Oui must play on
THOSE South Africans wondering what this World Cup thing is all about will at least have an idea today about the passions it elicits. In Ireland, for example, French Captain Thierry Henry has become that country’s least favourite human being after he cheated during a Cup qualifier on Wednesday evening.
Henry used his hand to control a ball before setting up the goal which secured France’s place, but dumped the Irish out of the finals.
And closer to home, a diplomatic crisis has broken out between Algeria and Egypt after the former secured its place in the showpiece in South Africa next June. The defeated Egyptians have withdrawn their envoy to Algiers in protest against thuggery after the match.
Students of the game will not be particularly surprised. Football’s anti-social side has often been on display over the years and even the interna- tional administration of the sport labours under a cloud.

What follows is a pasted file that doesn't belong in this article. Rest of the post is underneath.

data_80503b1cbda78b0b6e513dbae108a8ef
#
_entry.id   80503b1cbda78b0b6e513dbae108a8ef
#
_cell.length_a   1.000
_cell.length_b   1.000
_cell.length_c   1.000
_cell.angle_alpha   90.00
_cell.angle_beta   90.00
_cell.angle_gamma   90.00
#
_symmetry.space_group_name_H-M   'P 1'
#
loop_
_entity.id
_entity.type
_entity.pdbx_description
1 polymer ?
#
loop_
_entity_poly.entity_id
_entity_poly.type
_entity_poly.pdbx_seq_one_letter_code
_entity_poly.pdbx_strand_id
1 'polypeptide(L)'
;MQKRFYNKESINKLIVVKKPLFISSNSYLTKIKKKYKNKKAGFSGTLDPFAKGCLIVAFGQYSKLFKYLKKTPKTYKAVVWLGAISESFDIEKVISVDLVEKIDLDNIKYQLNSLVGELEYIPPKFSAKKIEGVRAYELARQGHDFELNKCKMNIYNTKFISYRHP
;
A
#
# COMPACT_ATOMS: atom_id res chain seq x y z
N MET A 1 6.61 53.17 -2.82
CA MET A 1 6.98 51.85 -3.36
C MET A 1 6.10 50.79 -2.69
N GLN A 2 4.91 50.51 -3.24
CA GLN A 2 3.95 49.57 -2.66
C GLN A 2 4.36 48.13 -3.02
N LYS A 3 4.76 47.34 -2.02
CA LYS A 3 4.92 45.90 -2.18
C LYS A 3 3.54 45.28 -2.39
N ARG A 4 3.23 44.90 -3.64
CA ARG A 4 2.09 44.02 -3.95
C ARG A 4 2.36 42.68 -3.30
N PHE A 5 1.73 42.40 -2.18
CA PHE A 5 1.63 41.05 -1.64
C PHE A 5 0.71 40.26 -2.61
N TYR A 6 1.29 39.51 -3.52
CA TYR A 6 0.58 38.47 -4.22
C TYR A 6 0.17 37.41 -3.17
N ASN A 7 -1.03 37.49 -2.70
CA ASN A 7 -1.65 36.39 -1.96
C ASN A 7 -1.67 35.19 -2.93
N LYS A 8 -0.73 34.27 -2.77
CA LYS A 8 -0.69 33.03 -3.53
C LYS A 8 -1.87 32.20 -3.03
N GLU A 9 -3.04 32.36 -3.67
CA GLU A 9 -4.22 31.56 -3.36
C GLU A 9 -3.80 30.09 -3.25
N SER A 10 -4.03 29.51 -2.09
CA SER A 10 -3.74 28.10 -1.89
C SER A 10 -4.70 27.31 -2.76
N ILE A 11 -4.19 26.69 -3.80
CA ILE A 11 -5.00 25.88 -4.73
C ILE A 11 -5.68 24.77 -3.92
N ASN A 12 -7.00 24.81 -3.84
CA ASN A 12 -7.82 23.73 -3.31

The fact that Henry’s cheating has been shrugged off by so many in the game is testimony to the fact that the sport has a dark aspect.
That said, the final line-up for next year’s competition includes many of the world’s most gifted foot-
ballers. Kaka, Messi, Ronaldo, Rooney, Drogba and Eto’o are all on their way to our shores.
Tomorrow marks 200 days until the kick-off of the first match of the finals, air tickets are sold out and the excitement is mounting.
Incidents such as the Henry handball suggest that Fifa has work to do to ensure the game is played in the right spirit.
But off the field, it will be up to us to ensure that we show off our best side: this is an opportunity for the country and the continent to serve as an exam-
ple to the rest of the world.